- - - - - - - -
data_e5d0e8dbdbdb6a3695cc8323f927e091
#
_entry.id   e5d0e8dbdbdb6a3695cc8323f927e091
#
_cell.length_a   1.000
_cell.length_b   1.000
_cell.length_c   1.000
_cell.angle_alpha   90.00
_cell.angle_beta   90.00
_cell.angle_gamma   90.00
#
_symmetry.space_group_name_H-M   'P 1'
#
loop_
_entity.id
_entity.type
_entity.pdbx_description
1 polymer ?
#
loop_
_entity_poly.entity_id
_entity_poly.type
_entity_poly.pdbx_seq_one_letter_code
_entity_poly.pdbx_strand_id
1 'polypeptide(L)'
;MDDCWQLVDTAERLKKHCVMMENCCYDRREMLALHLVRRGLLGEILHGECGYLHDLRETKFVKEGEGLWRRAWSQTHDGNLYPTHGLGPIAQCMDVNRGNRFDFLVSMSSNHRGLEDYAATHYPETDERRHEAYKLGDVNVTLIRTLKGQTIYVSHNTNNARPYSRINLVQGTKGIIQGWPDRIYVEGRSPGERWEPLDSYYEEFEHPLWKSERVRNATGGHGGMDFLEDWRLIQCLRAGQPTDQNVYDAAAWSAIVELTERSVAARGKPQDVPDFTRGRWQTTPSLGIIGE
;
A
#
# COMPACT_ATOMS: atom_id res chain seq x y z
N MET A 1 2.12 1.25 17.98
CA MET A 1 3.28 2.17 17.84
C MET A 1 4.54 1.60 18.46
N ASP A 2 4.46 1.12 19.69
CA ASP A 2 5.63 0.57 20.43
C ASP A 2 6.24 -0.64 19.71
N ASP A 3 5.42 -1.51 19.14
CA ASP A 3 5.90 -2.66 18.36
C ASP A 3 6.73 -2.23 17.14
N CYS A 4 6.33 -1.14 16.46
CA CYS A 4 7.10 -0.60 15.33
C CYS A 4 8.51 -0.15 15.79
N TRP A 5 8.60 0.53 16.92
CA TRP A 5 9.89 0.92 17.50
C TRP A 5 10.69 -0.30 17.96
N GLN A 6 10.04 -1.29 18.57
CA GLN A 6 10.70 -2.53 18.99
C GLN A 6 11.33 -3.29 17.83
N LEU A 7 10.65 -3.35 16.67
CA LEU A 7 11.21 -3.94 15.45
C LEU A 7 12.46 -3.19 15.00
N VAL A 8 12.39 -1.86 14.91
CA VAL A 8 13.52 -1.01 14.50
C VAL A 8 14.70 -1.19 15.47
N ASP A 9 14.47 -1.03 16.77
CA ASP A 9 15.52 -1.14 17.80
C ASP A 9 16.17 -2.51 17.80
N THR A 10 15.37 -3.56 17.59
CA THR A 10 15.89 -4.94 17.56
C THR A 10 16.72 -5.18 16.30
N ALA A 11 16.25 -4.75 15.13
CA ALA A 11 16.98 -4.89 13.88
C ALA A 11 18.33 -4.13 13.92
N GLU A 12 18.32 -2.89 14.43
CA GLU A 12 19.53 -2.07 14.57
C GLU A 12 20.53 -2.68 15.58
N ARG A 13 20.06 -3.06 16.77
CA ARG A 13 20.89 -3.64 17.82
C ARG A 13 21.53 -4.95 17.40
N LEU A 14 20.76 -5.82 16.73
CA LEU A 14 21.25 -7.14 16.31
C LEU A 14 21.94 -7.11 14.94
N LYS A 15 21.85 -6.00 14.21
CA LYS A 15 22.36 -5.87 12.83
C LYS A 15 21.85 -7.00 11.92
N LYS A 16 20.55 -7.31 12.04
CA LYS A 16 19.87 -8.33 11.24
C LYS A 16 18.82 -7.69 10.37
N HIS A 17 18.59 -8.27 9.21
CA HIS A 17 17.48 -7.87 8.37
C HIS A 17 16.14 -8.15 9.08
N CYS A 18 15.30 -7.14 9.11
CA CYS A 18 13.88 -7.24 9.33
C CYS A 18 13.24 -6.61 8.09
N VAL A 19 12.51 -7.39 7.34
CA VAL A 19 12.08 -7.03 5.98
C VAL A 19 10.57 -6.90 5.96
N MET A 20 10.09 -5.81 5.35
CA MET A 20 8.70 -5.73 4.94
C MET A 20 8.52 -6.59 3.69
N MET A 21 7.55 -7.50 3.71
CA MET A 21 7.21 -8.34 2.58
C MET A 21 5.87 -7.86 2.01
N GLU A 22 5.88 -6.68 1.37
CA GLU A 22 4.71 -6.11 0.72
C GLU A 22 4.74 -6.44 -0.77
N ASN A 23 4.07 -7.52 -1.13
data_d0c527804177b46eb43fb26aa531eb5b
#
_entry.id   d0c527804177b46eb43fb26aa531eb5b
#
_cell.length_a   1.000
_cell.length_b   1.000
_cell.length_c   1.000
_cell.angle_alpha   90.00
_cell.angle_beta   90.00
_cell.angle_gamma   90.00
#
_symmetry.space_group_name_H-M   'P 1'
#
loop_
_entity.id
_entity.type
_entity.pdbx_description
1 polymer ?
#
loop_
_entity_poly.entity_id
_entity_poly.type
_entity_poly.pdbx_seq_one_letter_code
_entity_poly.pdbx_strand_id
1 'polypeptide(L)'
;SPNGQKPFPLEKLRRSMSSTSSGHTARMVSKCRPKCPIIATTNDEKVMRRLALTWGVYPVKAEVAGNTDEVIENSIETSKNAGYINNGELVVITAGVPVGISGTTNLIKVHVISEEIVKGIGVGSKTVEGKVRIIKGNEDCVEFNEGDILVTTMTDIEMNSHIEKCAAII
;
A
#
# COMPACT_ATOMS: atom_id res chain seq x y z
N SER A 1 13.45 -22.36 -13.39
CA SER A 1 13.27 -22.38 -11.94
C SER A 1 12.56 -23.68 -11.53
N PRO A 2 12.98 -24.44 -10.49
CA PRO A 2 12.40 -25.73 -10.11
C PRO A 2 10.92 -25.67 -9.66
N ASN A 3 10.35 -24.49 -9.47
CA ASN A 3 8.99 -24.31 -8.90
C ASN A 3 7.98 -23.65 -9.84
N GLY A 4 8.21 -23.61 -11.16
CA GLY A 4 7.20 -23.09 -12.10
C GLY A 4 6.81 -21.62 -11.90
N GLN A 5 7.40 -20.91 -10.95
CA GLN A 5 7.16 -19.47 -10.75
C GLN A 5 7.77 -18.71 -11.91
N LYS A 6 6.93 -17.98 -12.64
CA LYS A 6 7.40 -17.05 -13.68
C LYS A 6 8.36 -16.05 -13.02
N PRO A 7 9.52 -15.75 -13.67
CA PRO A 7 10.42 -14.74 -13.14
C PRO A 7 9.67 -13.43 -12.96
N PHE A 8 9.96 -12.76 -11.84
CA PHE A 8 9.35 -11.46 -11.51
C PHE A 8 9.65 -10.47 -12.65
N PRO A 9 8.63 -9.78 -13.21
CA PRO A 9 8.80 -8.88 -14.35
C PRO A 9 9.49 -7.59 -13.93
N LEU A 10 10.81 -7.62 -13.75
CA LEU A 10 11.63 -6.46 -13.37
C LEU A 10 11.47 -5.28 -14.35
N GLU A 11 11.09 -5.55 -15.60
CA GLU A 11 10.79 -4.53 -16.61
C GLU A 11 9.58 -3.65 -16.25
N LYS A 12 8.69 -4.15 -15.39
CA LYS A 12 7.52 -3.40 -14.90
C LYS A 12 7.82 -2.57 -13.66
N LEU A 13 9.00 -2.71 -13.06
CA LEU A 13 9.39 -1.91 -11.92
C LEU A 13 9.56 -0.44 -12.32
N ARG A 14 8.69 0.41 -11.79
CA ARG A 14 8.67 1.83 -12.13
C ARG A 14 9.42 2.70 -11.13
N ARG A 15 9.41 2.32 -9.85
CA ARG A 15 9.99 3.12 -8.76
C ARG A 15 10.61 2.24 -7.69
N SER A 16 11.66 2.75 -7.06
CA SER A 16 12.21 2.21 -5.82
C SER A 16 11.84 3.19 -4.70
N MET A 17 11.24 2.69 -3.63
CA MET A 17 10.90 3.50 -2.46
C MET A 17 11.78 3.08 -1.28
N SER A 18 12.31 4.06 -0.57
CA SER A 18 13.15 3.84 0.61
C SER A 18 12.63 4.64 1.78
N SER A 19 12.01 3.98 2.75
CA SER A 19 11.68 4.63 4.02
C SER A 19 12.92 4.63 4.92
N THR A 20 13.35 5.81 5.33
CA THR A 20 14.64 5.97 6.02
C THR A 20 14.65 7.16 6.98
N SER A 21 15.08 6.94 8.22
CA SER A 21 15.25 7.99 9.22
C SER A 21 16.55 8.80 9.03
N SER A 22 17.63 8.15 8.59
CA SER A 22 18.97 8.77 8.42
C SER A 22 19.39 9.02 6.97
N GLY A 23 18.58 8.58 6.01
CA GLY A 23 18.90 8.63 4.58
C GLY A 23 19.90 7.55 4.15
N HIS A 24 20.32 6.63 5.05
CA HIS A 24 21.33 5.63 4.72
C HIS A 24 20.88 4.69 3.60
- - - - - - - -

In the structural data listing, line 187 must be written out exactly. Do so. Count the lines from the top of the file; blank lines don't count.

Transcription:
C THR A 20 14.65 7.16 6.98